In this issue:
The CFI’s Judgment in Deutsche Telekom
The Deutsche Telekom case is notable insofar as it finally brings legal certainty to a complex area of practice where law and economics collide, and which is a strategically important precedent for the European Commission given the liberalization of ex-utility sectors that will no doubt give rise to many more margin squeeze cases in practice. That legal certainty has been won, however, at the expense of some much-needed analytical sophistication being developed on how to deal with complex pricing policies in the wake of disruptive technological change. It is, in short, a very blunt legal precedent.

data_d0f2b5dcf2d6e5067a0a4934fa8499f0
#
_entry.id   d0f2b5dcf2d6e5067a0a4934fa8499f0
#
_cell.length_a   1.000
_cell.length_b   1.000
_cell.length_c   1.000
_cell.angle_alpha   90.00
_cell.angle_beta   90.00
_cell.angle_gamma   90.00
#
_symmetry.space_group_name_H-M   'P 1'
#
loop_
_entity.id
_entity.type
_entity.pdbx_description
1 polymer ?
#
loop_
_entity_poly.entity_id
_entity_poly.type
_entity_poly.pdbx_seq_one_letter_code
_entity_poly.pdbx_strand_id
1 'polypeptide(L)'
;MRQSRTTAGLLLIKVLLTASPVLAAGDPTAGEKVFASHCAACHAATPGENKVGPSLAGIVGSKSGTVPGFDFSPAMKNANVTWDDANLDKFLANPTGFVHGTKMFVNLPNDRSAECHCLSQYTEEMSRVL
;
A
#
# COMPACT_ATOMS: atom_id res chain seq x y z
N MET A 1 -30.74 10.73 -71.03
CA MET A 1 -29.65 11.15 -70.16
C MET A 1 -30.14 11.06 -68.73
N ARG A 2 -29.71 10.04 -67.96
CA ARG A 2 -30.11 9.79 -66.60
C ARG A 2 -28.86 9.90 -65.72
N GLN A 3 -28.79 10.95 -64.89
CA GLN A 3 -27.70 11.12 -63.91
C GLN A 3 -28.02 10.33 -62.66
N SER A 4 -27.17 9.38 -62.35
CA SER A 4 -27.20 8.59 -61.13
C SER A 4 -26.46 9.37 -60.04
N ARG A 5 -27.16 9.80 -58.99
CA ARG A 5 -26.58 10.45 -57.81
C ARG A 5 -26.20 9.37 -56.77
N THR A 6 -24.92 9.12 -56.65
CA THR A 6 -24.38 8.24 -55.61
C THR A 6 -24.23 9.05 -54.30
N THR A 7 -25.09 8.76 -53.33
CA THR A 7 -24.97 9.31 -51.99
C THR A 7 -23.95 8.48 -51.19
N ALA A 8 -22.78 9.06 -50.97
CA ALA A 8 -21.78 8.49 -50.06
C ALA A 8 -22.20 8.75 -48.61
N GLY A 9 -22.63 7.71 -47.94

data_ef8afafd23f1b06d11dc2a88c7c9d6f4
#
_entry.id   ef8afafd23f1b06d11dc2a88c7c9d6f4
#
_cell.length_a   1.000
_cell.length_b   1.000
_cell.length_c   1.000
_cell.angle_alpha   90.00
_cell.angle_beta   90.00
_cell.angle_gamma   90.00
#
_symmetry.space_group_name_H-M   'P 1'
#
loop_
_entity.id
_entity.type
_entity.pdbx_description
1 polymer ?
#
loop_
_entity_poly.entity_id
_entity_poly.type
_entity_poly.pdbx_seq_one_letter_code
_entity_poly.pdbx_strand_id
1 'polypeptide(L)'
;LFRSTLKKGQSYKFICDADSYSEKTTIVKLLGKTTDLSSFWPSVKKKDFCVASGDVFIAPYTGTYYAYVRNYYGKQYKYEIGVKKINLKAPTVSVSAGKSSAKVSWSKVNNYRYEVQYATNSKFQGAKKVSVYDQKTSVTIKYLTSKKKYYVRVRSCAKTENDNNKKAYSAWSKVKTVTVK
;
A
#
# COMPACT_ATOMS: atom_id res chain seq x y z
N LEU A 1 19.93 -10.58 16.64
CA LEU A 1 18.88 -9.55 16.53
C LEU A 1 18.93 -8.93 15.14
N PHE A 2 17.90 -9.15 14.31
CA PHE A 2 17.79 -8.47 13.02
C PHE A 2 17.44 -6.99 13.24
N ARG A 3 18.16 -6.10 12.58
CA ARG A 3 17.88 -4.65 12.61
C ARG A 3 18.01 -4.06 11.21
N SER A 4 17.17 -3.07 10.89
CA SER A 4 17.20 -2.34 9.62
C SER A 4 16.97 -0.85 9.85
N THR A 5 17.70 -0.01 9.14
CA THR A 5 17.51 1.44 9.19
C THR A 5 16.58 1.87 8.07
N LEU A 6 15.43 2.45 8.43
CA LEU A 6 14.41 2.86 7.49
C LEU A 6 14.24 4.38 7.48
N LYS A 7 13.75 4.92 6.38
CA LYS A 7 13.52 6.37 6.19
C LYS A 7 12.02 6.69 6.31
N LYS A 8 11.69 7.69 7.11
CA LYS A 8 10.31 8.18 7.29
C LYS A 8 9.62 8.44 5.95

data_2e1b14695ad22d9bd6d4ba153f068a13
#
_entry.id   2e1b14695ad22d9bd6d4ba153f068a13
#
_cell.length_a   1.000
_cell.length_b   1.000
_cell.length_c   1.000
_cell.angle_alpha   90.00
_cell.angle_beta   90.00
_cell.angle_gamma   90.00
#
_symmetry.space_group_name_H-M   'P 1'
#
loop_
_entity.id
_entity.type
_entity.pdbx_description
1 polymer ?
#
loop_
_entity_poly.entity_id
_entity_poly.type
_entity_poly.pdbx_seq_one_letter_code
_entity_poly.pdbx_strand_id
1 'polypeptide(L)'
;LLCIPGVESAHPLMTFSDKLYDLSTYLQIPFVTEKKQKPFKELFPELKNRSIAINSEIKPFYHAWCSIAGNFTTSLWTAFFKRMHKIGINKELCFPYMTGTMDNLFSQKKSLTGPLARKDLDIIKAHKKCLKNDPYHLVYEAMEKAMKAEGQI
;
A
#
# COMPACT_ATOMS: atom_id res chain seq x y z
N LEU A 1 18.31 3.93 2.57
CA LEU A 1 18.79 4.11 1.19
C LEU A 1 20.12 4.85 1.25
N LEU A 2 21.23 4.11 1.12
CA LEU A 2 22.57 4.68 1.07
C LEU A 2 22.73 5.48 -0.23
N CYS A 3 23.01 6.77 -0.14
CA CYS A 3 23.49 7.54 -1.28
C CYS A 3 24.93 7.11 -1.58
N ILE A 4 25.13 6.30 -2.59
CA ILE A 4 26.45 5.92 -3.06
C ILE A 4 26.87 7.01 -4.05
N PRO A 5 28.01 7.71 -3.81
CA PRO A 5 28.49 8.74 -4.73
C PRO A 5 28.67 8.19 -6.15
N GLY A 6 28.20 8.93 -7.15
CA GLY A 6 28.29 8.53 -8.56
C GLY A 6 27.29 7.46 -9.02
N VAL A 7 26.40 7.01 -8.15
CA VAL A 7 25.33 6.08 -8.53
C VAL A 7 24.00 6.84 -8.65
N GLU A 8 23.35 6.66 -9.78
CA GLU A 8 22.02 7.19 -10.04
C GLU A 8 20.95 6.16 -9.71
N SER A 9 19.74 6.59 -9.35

The CFI ruling in Deutsche Telekom provides some clarity on the issues of (i) price squeeze as a stand-alone ground for abuse and (ii) the relevance of the two tests (hypothetical competitor and reasonably efficient competitor) proposed by the Commission in support of a price squeeze allegation. Our comments will focus on these two points. However, we submit that this judgment raises a number of new questions.
In broad terms, Deutsche Telekom shows that the EC courts do n